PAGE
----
Allamakee County Contained 30 Cities and Post Offices
60 Years Ago
Hardly a person is now
alive who remembers Allamakee County in 1869, a
thriving territory with some 30 towns located in
various townships in the county, as revealed in an
old platbook of Allamakee County published by Geo. E.
Warner and C.M. Foot of Minneapolis apparently in
1882. The book is bound and is in the office of the
Allamakee residents received mail through 30 post
offices with stage coaches rattling through as often
as the weather would permit and the pony
express carrying the mail when the bogged
trails would not permit the passage of the stage
coaches. The cities such as Waukon,
Postville, Lansing, Johnsonport, Waukon Junction and
all those fortunate enough to be one the line were
served by the railroad.
Such towns as Columbus, south of Lansing, Nezekah,
Johnsonport, Lansing, Cleveland, Manchester, had post
offices and were thriving communities with streets
platted and public squares. Ion was a thriving city
as were Myron, Lybrand, Postville, all in Post
township. Village Creek, Howard Center and Milton
were thriving cities being merged slowly
together in Center township standing in spite of the
ravages of two disastrous fires. The village Creek
Woolen Mill was going strong struggling against
damage by the floods from the stream, Village Creek.
Franklin township had such thriving town sites as
Volney, Smithfield, and Hardin, the latter in the
early fifties the most flourishing inland town in
northeast Iowa. It was called the gateway to
Allamakee. Smithfield had one of the first
sawmills on the Yellow River, and at one time had six
flour mills because it had excellent water power.
Volney, another briskly thriving milling [illegible]
was operating flour mills day and night in order to
keep up with the brisk trade of the day. Forest Mills
had a post office.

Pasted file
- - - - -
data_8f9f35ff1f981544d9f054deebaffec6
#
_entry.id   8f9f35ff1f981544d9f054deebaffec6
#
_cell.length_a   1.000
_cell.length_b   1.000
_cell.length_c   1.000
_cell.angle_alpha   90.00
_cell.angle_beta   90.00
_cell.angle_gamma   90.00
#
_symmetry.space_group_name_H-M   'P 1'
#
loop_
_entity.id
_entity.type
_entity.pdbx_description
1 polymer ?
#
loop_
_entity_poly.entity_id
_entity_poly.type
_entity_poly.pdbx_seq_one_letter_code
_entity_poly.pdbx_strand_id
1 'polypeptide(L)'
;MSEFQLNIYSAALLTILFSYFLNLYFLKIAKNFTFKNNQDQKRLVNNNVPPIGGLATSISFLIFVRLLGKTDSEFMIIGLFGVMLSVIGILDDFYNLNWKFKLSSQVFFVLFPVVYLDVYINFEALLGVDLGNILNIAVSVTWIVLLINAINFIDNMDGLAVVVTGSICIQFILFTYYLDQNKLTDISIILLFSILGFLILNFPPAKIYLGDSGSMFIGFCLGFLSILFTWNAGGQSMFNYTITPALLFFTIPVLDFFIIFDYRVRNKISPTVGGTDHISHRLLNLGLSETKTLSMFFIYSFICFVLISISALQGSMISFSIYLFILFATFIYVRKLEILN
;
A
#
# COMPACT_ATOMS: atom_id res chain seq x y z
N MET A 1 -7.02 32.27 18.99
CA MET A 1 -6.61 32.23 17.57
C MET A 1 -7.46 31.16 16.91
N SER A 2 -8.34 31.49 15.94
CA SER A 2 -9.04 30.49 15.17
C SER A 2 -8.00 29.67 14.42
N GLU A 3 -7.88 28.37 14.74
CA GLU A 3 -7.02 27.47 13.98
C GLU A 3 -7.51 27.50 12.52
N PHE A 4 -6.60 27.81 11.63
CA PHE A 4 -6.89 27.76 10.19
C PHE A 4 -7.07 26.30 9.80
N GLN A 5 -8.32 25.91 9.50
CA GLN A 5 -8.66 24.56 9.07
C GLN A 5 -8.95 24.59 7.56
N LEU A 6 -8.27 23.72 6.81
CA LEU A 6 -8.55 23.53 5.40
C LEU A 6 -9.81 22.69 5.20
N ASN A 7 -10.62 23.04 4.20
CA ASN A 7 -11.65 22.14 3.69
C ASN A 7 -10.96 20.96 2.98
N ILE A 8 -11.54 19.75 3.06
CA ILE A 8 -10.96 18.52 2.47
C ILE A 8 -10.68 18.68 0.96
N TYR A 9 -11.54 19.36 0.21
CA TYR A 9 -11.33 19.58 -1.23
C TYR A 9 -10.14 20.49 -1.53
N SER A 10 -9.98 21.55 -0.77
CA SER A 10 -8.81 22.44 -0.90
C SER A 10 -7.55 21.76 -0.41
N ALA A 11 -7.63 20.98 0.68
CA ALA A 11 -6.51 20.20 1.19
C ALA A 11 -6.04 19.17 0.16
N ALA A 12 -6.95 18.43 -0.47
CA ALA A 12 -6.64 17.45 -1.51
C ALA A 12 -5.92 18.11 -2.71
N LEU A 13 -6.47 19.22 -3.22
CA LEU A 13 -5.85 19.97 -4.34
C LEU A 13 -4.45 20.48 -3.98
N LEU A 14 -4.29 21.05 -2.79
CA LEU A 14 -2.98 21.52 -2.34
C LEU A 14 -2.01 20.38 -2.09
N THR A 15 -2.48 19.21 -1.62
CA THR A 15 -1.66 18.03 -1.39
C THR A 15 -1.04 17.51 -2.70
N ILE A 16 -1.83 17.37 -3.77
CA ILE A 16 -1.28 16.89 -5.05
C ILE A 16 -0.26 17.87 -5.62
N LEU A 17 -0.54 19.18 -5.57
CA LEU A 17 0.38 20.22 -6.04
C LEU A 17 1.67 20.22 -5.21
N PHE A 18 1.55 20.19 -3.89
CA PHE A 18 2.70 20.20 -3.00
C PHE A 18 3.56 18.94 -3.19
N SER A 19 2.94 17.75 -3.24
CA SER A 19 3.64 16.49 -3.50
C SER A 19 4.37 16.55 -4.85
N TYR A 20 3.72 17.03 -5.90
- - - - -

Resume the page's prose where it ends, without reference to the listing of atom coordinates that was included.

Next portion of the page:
French Creek township centered around the town of
French Creek at the mouth of the stream, with Mrs.
A.M. Bellows, wife of the founder of the town,
serving as postmaster. Her daughter-in-law maintained
the post office until it was discontinued in 1903.
Hanover was the only town standing in Hanover
township at the time of the publication of the map
now in the office of the county auditor, but the
township had post offices at Ferris Mills until that
site was destroyed by the 1882 storm and New Galena,
center of the lead mining district had been
discontinued in 1861.
Iowa townships center of civilation, New Albin,
grew from the building of the Chicago, Dubuque and
Minnesota railroad, now the Milwaukee.
In Waterloo township Quandahl and Dorchester were
growing cities, each with a post office. At
Dorchester were the Laugenbach four mills while
Quandahls industry consisted of a flourishing
Taylor township had two of the countrys most
important communities, Harpers Ferry and Waukon
Junction at the time of the publication of the map.
Harpers Ferry started as Vaitaville, and later
changed to Winfield and then to Harpers Ferry in
honor of its importance as a steamship port, and the
important citizen, David Harper. Waukon Junction was
comparatively a new settlement at the time of the
publication of the most growing from the
establishment of the C.D. and M. railroad.
Postville was noted as one of the leading cities of
the county at the time of publication of the map,
with the largest elevator in northeast Iowa. The town
itself was incorporated in 1873, and was a very
important business center on the McGregor Western
Railway, with such men as Diamond Jo
Reynolds, Hall Roberts, John Lawler, Liethold and
[illegible] playing important parts in foundation of
Lansing, at the time of the publication of the map by
Warner and Foote, was a thriving city, with the
steamer Gray Eagle and other steamboats
making daily stops in the summer and mail services
every day of the week, winter and summer. Lansing had
grown from a town of 45 to more than a thousand
persons at the time of the publication of the plat of
the city. The map is marked by notations of
Lansings water supply system with the well on
Front street and the well on third street, site of
the accident which resulted in the death of Captain
Samuel Hemenway, one of the founders of the city. At
the time, Lansing was known as one of the
gateways to the west.
The plat shows Waterville, irregularly laid out due
to its beginnings from the eviction of the Riley
Ellis grist mill half mile below the
present post office. At the time of Warner and
Footes publication the town was a prosperous
little community on the Waukon and Mississippi
Waukon is platted much the same as it is in the
present form in the platbook published by Warner and
Foote. The churches shown are on the sites they stand
now, with the parochial school now standing and with
an espocal church standing on the north edge of the
Mayor of the city at the time was A.G. Stewart,
according to the publication by Warner and Foote.
Post offices were also listed at Dalby and Elon in
Center township and Lycurgus in Makee township.